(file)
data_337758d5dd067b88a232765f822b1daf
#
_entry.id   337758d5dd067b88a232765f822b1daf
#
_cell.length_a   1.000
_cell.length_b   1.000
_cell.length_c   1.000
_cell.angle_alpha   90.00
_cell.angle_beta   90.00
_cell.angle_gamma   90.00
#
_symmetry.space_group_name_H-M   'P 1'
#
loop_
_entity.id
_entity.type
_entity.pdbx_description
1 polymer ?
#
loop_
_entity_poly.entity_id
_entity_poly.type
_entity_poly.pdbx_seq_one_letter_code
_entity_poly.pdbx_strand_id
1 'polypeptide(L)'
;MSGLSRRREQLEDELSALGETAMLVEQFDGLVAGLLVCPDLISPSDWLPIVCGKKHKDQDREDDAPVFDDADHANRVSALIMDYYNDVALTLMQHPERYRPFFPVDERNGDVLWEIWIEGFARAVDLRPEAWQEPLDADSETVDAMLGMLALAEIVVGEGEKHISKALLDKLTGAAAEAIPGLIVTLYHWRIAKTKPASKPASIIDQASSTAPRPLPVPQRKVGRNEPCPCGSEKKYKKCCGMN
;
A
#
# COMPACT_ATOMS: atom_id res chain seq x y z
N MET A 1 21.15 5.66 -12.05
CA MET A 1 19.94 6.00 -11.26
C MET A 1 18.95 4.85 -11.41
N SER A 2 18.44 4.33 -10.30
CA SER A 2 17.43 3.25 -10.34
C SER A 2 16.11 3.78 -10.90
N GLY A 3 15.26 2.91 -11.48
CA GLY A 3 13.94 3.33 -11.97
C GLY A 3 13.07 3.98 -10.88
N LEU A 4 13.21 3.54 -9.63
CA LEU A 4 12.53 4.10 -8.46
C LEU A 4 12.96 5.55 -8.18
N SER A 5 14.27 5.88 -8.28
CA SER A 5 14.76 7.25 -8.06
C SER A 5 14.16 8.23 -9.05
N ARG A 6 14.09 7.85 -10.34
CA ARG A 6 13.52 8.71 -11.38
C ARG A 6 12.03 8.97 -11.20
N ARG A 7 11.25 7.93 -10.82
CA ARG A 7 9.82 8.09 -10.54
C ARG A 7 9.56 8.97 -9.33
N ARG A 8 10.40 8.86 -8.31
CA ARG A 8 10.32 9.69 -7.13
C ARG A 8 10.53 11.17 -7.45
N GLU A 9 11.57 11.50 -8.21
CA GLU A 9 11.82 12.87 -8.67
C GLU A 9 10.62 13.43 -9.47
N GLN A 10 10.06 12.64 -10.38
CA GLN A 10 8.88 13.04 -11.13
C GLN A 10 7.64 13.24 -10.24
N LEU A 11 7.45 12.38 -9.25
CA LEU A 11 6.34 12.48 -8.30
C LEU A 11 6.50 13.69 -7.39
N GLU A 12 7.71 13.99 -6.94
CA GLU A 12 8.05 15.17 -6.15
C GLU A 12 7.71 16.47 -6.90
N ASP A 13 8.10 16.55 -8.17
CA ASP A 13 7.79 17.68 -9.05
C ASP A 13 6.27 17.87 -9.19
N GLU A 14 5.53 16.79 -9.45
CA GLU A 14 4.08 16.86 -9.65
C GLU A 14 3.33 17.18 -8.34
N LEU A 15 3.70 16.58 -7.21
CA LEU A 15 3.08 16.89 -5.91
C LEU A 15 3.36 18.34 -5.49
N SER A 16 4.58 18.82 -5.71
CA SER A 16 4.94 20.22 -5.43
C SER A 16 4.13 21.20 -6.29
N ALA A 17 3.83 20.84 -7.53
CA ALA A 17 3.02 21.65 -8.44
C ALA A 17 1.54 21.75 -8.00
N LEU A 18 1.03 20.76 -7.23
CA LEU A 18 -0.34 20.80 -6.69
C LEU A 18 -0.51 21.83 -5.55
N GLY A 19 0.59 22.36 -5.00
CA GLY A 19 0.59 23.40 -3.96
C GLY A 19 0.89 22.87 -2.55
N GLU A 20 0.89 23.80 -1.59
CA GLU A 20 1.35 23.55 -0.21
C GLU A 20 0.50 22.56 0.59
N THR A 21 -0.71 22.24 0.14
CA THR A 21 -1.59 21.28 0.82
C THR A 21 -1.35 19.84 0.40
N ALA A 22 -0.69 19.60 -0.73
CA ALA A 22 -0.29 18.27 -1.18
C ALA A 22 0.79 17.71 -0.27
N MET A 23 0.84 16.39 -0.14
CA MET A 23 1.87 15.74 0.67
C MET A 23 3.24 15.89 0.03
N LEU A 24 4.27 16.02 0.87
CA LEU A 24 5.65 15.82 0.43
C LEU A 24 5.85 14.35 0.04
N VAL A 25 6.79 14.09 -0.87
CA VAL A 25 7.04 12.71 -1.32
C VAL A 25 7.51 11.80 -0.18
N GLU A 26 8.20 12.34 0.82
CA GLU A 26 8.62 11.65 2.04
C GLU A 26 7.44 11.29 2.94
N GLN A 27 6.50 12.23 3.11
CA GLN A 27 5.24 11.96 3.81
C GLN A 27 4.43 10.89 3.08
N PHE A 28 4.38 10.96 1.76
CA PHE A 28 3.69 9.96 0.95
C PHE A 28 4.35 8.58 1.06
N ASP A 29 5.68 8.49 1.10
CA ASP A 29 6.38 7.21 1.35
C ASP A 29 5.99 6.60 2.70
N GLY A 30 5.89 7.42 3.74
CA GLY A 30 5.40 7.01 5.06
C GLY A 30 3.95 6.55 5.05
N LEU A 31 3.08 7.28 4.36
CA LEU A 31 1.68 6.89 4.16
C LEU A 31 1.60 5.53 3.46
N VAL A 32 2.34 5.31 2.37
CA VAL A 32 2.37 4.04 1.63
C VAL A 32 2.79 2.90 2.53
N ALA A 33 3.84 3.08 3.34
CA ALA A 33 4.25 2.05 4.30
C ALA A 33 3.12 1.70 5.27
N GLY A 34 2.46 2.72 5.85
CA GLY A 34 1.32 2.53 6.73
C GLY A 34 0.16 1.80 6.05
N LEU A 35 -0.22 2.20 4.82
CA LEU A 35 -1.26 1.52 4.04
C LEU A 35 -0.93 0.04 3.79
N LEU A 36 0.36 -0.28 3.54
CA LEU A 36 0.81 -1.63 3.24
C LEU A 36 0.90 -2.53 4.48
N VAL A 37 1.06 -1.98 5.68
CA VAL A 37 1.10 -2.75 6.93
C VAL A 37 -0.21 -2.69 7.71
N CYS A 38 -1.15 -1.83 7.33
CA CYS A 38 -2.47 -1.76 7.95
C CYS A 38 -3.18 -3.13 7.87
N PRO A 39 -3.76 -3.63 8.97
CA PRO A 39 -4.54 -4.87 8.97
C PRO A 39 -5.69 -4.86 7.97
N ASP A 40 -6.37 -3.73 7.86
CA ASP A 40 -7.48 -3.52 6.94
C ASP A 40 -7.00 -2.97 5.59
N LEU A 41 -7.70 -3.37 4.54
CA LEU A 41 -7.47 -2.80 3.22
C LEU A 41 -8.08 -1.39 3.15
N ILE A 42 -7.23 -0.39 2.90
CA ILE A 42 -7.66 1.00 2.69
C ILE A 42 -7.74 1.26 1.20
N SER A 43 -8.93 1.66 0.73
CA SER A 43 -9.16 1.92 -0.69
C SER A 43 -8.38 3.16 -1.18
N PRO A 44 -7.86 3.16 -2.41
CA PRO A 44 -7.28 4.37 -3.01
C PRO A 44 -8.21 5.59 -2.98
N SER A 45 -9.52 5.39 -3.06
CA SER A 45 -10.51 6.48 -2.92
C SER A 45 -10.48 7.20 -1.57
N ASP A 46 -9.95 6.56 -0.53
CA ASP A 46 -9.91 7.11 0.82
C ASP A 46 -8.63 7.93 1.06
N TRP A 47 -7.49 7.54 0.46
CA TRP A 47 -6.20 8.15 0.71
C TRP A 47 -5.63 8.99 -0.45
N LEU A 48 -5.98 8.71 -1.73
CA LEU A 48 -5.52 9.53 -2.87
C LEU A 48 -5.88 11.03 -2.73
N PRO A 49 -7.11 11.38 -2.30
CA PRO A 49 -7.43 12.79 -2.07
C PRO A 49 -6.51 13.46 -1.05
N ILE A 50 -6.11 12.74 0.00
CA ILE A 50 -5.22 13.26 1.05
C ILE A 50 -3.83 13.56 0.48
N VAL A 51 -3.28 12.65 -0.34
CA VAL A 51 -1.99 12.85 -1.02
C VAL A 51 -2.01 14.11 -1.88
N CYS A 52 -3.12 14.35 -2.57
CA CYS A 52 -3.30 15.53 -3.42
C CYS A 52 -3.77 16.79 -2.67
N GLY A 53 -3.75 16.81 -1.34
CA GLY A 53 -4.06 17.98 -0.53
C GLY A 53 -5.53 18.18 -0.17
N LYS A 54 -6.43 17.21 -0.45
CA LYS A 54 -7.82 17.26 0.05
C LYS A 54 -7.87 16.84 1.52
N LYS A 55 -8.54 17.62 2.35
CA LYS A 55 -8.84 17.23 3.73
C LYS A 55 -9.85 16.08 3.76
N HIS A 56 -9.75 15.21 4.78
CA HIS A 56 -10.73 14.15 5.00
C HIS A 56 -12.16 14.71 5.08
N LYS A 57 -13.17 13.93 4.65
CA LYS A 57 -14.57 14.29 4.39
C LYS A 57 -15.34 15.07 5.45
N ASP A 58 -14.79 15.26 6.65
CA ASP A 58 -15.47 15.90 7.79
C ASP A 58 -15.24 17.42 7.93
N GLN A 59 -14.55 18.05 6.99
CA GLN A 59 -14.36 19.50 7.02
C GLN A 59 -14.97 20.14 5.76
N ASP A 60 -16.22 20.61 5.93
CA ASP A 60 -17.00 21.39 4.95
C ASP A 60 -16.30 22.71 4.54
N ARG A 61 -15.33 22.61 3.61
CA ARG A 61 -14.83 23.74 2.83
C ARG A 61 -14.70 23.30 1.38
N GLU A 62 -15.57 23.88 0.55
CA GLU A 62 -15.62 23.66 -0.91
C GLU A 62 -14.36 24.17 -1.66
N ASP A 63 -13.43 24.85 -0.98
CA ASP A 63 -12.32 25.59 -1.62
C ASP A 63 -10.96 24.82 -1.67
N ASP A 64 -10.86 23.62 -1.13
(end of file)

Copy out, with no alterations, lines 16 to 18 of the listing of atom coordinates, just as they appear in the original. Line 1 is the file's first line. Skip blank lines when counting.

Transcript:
_entity.type
_entity.pdbx_description
1 polymer ?